Bloodborne may have the same controls and feel as the Souls games, but it undergoes a serious shift in paradigm – from defensive to offensive. This is where I have a love/dislike relation with this new focus in combat. I absolutely love how fast-paced and frantic simple fights are now. Instead of having a shield with you, you must rely on how well you can dodge and evade in order to avoid taking damage. The funny thing is that there is, in fact, a singular shield that you can find and use, but it is so useless that even in its description it reads, “Hunters do not normally employ shields, ineffectual against the strength of beasts as they are”.
Many deranged and beastly inhabitants roam the streets of Yharnam: Ravenous lycanthropes, giant crows, denizens on the verge of becoming beasts themselves, and other horrors straight from a nightmare. Players will need to read their foes’ movements just like in previous FromSoftware games, but there is a much bigger risk without a shield. Making a single mistake will cost you a lot of health, but you are given a short opportunity to regain that health back.
Once you have taken damage you will see your health drop, but quickly dealing damage back slowly fills it back up; failing to do so will leaves you with taking the full damage and attacking to late will only regain a fraction of your health back. Blood Vials can be found on the bodies of enemies or purchased in the Hunter’s Dream and will restore a set amount of health in case you’re in a tight spot. While fighting you must also keep an eye on your stamina as you use stamina to attack and evade. If you recklessly use up your stamina you can get yourself killed quickly, but it does regenerate over time.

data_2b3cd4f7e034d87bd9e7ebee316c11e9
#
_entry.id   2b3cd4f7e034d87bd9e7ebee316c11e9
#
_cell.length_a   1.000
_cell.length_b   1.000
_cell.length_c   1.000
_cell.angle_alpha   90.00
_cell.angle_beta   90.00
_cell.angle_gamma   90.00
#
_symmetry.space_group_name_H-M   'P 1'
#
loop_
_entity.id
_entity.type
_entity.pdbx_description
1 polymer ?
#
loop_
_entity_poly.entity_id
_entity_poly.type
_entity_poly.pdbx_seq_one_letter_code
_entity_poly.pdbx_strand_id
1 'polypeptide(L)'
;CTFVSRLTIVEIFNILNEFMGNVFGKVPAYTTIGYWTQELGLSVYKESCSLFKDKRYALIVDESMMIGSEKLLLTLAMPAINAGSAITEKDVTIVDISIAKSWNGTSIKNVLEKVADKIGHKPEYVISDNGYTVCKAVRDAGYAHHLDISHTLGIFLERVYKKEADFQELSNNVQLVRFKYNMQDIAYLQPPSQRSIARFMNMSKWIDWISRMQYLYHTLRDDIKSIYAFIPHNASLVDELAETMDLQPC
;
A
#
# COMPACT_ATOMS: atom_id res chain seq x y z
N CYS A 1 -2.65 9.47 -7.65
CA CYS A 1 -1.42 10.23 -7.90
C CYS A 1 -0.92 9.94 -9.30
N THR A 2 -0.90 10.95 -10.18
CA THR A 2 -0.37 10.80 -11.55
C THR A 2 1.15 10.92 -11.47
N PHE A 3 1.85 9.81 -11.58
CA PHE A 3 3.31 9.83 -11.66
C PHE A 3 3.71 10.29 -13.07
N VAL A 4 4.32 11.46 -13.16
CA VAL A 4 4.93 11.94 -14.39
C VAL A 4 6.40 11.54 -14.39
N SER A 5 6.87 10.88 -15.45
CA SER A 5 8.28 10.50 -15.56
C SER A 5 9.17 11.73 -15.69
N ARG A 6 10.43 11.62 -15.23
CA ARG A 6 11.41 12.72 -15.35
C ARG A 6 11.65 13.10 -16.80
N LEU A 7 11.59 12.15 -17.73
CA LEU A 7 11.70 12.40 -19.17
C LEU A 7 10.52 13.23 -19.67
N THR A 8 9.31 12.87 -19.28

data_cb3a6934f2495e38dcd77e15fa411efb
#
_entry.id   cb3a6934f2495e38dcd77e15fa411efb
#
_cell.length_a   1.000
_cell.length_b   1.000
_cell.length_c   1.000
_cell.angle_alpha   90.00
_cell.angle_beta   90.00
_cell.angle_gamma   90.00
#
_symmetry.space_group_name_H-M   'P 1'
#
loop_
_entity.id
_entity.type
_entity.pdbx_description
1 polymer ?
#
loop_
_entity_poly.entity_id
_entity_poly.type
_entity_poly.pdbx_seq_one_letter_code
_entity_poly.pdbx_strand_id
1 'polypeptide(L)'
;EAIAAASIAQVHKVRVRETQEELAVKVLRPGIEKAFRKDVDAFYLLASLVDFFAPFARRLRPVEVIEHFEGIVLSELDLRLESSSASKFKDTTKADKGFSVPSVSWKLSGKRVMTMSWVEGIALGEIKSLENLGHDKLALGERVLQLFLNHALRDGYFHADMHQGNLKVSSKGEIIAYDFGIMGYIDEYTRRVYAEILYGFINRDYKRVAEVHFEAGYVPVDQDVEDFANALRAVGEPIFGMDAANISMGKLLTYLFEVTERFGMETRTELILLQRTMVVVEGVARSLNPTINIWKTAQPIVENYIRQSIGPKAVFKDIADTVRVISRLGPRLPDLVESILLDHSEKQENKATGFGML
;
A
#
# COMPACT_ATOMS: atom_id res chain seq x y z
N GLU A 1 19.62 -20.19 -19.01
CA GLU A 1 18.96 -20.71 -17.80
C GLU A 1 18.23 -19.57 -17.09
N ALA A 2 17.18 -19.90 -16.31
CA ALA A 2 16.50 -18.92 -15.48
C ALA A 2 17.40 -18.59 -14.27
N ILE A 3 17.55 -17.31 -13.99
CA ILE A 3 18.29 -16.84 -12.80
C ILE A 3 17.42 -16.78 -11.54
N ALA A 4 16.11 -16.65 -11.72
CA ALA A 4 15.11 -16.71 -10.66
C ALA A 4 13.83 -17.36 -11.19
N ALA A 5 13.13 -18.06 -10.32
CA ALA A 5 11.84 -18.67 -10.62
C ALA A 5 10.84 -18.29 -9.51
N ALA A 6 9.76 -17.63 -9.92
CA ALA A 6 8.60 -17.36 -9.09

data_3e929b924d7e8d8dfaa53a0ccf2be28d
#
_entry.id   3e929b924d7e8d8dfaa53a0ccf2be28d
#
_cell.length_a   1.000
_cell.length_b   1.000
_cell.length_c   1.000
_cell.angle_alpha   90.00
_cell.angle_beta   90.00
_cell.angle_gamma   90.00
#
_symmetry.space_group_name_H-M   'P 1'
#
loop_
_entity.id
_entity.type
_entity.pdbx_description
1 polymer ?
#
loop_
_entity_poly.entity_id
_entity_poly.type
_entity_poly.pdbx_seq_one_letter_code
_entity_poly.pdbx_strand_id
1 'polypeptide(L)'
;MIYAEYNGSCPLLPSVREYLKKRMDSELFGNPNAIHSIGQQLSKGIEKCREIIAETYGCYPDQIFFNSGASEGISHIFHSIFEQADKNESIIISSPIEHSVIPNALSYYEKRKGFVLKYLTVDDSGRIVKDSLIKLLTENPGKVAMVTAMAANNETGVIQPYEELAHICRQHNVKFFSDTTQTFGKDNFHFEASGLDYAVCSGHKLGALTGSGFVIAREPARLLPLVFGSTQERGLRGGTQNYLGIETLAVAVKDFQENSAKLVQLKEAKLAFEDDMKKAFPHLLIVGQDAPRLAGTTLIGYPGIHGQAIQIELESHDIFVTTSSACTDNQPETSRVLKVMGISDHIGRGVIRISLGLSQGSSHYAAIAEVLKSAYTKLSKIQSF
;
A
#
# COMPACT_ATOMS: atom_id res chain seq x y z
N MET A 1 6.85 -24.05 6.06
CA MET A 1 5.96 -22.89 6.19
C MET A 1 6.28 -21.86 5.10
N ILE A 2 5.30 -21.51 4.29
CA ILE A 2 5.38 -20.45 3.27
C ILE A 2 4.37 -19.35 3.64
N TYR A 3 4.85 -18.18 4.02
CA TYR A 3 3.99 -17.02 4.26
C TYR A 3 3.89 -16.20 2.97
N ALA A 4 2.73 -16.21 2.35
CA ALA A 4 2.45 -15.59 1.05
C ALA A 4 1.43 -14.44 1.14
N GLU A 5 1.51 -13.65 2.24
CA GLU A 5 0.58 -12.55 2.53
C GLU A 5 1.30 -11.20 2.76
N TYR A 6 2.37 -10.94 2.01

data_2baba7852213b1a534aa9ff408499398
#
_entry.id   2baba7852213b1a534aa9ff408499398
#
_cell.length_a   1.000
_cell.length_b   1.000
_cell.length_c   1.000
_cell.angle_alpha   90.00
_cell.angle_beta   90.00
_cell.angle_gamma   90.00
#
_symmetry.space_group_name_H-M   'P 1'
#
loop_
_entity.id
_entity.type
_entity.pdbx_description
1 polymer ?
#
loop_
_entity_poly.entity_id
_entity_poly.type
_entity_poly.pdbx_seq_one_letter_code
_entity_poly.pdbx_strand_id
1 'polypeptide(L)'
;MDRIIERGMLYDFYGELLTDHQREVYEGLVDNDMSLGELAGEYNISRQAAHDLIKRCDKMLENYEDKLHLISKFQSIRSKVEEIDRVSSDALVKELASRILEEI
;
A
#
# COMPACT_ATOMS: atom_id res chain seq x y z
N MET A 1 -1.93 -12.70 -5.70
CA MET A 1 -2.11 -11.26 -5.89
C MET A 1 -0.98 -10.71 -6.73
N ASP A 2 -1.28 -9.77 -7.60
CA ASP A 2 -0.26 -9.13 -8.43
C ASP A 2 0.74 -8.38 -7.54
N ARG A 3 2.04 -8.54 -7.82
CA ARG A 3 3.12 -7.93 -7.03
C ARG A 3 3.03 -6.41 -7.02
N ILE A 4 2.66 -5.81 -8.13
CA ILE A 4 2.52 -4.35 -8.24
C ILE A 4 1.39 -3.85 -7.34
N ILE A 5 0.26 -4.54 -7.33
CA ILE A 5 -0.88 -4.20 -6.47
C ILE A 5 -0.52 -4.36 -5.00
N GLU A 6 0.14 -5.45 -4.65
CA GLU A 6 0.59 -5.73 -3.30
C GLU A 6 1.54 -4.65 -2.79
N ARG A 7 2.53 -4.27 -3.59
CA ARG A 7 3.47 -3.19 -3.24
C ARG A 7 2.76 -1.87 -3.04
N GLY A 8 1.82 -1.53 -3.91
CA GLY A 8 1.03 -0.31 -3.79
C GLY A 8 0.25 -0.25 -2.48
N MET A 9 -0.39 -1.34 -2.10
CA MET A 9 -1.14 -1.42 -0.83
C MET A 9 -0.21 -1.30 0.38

Fighting is fun no matter whom you come across; it is when facing a boss where your mettle will be pushed to their very limits. Relentless, grotesque, and outrageously powerful, you will be broken down time and again and it is then you realize that all the times you were cut down before was simply the epilogue to the countless times where you will face the same boss over and over again. The first time I face one of the starting bosses, The Cleric Beast, it was taxing just to be standing there to face it, and there are others like him that force you to acknowledge their overwhelming presence.
With dwindling supplies and with very short windows of opportunities to heal, my heart has never raced like this before. As my shoulders tenses up, nearly touching my ears, I desperately cut away at a boss’ health as their attack become even more erratic and unpredictable. Once a boss reaches a certain limit, they will become faster and give you barely enough time to plan your next move. You must have the reflexes to time your dodges and attacks perfectly if you hope to even make it out in one piece. Emerging victoriously from a fight such as this leaves you drained, but nothing compares to the feeling of finally slaying such a daunting foe.